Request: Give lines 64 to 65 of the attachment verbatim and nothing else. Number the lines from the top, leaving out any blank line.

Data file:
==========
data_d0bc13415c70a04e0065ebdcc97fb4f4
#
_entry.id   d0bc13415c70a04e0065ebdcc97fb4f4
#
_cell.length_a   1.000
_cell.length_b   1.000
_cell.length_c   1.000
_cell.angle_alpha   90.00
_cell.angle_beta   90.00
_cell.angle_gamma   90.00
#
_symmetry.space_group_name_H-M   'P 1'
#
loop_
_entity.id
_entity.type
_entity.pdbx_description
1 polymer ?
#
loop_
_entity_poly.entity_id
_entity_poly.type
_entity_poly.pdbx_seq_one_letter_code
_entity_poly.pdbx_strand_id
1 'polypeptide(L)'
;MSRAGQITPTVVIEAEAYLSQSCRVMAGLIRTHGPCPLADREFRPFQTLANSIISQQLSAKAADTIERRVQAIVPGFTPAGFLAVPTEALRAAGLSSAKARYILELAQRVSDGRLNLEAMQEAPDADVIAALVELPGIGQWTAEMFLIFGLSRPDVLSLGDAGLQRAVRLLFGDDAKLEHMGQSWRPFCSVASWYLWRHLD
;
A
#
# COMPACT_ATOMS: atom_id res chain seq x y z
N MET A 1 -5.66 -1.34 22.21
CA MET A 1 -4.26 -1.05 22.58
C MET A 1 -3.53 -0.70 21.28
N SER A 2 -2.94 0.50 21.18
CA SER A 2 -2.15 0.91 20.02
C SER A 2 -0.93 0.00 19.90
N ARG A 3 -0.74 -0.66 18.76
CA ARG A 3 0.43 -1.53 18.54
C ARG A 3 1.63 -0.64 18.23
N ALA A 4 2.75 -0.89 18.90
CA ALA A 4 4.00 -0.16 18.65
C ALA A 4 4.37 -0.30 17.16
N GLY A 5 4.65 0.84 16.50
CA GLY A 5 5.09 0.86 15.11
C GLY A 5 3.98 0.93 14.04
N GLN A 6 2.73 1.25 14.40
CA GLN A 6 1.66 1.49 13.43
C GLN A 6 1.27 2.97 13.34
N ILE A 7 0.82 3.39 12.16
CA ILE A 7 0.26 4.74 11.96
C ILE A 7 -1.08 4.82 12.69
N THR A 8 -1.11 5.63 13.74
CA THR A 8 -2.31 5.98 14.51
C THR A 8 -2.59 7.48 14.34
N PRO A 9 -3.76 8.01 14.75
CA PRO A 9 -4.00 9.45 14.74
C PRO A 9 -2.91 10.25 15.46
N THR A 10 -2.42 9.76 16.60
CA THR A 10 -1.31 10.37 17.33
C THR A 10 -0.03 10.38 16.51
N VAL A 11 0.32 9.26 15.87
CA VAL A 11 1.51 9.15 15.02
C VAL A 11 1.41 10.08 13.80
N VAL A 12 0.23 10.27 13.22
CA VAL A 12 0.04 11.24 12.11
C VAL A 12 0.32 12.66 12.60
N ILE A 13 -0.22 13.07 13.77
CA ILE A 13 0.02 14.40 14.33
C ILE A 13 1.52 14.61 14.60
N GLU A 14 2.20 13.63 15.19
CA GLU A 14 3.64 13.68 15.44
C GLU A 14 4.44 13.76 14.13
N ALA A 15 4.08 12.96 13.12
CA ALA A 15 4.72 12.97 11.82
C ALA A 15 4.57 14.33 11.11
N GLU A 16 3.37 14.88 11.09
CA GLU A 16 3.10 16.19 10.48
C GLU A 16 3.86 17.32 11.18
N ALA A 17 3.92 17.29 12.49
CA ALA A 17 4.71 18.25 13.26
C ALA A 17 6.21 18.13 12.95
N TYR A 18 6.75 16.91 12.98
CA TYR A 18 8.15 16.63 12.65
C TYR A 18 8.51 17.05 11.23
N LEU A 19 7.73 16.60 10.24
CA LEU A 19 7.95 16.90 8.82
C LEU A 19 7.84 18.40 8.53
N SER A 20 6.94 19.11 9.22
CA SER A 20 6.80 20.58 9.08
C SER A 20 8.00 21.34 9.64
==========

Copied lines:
N VAL A 12 0.23 10.27 13.22
CA VAL A 12 0.04 11.24 12.11